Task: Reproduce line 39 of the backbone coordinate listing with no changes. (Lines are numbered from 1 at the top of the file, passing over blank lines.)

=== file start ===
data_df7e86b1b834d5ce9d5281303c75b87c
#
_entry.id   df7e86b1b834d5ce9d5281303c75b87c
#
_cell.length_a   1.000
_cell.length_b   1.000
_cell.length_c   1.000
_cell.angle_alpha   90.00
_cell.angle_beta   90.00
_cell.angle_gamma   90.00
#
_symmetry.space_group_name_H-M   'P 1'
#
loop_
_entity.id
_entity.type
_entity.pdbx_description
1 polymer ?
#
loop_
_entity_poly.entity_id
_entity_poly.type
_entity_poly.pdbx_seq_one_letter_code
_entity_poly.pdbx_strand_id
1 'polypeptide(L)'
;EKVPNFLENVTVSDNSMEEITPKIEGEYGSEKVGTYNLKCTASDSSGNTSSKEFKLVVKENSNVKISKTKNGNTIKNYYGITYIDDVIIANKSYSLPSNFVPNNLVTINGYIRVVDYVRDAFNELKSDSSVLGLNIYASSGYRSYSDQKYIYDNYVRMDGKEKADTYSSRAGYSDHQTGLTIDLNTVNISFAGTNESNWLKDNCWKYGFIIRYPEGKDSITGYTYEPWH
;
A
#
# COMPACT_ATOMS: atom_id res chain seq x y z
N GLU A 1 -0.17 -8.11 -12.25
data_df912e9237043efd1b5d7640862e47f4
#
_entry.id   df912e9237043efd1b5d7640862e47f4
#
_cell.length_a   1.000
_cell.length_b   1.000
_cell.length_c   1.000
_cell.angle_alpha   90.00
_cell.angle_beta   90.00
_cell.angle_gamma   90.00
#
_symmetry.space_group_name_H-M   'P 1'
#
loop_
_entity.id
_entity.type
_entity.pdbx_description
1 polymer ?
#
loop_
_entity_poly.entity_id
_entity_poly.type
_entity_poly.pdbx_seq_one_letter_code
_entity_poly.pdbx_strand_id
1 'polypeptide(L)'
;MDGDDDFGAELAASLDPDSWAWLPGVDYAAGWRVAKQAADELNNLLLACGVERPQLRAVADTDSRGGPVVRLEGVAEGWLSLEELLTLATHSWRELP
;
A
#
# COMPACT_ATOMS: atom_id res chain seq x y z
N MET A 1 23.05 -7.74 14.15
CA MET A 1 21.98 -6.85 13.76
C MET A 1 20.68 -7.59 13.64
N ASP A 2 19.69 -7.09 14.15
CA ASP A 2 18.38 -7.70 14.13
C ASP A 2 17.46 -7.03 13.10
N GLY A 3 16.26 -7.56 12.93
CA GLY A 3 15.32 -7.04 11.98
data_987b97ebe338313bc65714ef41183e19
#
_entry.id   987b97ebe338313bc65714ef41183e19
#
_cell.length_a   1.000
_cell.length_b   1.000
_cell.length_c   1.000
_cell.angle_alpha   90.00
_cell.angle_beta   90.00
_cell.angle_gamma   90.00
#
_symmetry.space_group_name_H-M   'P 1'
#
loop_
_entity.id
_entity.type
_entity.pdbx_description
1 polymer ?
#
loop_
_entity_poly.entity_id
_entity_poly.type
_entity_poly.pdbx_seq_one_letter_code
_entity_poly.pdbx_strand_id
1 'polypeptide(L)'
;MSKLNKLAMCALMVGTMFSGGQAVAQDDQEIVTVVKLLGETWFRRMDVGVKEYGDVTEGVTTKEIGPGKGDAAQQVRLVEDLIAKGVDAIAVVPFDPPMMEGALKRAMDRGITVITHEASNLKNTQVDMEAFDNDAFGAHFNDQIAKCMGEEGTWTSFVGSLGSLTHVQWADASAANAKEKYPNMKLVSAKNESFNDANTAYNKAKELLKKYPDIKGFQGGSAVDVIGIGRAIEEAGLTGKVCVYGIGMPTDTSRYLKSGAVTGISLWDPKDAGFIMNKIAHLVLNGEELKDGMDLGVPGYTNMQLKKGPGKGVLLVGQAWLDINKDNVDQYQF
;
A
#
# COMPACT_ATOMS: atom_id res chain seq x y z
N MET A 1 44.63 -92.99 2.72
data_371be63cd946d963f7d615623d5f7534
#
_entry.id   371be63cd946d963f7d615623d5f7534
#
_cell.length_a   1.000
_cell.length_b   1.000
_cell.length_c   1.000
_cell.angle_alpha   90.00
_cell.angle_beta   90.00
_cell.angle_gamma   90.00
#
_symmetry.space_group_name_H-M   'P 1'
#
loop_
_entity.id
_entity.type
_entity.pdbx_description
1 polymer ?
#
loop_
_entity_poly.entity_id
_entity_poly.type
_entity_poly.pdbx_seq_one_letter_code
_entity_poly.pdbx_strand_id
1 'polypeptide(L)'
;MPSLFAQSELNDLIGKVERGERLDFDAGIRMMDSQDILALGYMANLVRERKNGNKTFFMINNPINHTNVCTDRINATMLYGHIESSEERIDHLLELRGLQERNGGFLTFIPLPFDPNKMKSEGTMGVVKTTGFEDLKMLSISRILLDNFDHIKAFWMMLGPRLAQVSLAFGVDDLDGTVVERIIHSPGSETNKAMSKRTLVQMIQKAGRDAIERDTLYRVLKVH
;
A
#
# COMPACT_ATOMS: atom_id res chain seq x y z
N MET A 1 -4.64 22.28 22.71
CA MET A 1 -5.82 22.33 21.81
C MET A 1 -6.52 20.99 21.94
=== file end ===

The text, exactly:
_cell.angle_alpha   90.00